We look at the benefits of developing a self-care routine
Once you become a foster parent, your focus in life shifts – your main goal is protecting, comforting, and parenting your foster child. As such, your mind can start to become one-track as you try to meet your foster child’s various needs.
This tunnel vision can lead to feelings of stress and exhaustion – and you may think that’s how parents are supposed to feel. And it is – to a certain degree! However, too much stress and exhaustion can have a negative impact on family life. To combat this, it’s vital you develop a strong self-care routine. It’s not about putting yourself first for the sake of yourself – it’s for the sake of everyone around you, too, especially your foster child.
At Orchard Fostering, we’re aware of the importance of self-care for foster parents – and we’re here to help. Take a look at our self-care suggestions below, and before you know it you’ll be a Zen master!
Practice meditation in your down time
When most people think of meditation, they imagine a wise monk sitting on a misty mountaintop or resting by a babbling brook, letting nature guide them into a higher level of being. The reality is, anyone can meditate – and you can do it anywhere.
It can seem a little intimidating at first – the idea of shutting out your thoughts for any period of time seems alien to most. The skill, however, is easily acquired. There are dozens of apps, websites, and YouTube series available to help with meditation. These are designed to make meditation easily available to everyone.
Once you’ve downloaded your app, or booted up your YouTube video, take a few minutes every day to check in with yourself. It’s incredible what five minutes of meditation can do for your mental wellbeing.
If you’re feeling extra-meditative, you can introduce your foster child to meditation. It’s a skill that will stick with them for life and is a great opportunity for you to bond.
Keep a journal of your thoughts and feelings
Stephen King, author of countless bestsellers, once said that “writing is not life, but I think sometimes it can be a way back to life.” If you’re feeling stressed or exhausted, writing your thoughts and feelings down can help. All you need is a pen and a notebook, and you’re on the way to decompressing.
Keeping a journal can help relax your mind – in particular if you’re having a stressful time. Our tip? Write down three things that made you happy during your day – whether it’s your foster child making you a cup of tea, taking your dog for a walk, or the sun coming out at lunchtime. It’s good to recognise moments of happiness in your life – and writing them down allows you to return to that happy feeling, and realise your day wasn’t totally stressful.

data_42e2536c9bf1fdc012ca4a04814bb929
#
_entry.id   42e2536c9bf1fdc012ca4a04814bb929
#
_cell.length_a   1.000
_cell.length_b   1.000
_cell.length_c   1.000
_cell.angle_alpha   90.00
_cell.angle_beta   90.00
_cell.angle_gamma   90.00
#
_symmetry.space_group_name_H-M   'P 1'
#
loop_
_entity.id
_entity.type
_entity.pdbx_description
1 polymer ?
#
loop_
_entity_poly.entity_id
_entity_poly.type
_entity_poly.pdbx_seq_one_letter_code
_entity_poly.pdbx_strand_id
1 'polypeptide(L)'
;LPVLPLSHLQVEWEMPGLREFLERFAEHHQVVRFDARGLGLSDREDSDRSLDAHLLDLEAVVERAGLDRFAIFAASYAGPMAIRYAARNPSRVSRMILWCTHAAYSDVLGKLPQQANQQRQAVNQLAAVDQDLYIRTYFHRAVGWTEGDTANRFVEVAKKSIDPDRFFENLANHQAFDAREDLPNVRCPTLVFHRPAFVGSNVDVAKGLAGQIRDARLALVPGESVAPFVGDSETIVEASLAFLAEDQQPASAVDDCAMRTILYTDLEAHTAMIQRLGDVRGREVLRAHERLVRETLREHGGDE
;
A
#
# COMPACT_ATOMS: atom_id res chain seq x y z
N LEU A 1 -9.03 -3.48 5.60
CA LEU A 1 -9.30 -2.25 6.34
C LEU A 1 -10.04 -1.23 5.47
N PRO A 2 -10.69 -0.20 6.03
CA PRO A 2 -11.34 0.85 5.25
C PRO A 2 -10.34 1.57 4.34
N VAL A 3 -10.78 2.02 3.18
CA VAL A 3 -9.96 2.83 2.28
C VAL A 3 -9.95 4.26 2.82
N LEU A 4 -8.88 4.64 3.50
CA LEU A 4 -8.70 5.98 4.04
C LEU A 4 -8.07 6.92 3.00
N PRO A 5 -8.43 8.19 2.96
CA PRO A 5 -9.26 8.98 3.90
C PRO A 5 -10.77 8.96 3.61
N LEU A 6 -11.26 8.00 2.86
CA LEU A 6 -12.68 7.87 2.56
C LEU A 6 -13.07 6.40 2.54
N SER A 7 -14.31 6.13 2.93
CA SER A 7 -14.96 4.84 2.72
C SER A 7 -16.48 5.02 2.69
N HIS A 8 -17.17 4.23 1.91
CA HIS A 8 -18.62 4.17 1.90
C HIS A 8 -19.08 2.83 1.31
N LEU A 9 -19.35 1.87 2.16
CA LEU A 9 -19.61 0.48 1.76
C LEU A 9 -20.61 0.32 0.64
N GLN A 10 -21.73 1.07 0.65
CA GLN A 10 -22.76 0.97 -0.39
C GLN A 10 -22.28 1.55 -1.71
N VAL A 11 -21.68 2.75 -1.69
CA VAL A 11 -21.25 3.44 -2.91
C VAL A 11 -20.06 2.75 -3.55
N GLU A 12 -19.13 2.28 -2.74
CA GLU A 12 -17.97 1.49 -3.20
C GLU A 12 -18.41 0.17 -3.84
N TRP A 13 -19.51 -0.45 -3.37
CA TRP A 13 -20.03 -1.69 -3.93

You can also write down a list of your worries – provided you’re willing to write down one concrete action you can take to address those worries, too. Writing gives you the time to process your problem and breaks you out of your regular thinking pattern – exactly what you need when you’re trying to de-stress.
Get some valuable alone time
If you find yourself overwhelmed, try make a daily habit of taking time out to be on your own. This alone time allows you to reduce stress and centre yourself before continuing on with the rest of your day.
If you can, try and get a solid block of time to yourself – take a bath, do an extended meditation, or read a chapter of your book. While this may seem selfish, it’s really not – you need to exist as yourself, not just as your foster child’s caregiver and foster parent.
If it’s difficult to carve out more than a couple of minutes at a time, try and work your alone time into these briefer moments. Go out to the garden and get some air, have a cup of tea or coffee in the kitchen, or just have a sit down on the edge of your bed. Even these brief moments can offer some much-needed stress relief – sometimes, five minutes it all you have, and all you need.
Maintain your social connections
Keeping in touch with your social sphere is an integral part of a good self-care routine. Without realising, you can find yourself creating distance between your friends when you foster a child – you’re too busy, and so they fall by the wayside. This is understandable, but it pays to maintain these relationships. Meaningful social connection is vital for your mental health – having grown-up friends and grown-up conversations is important for your mental well-being.
If you’re struggling to meet people in person, why not give them a call, or send them a text message? There are also tonnes of hang-out apps available that make chatting in large groups easier to manage – and you don’t even have to leave the house!
If you’re struggling with you mental health, you should reach out to the Samaritans on 116 123, 24/7/365.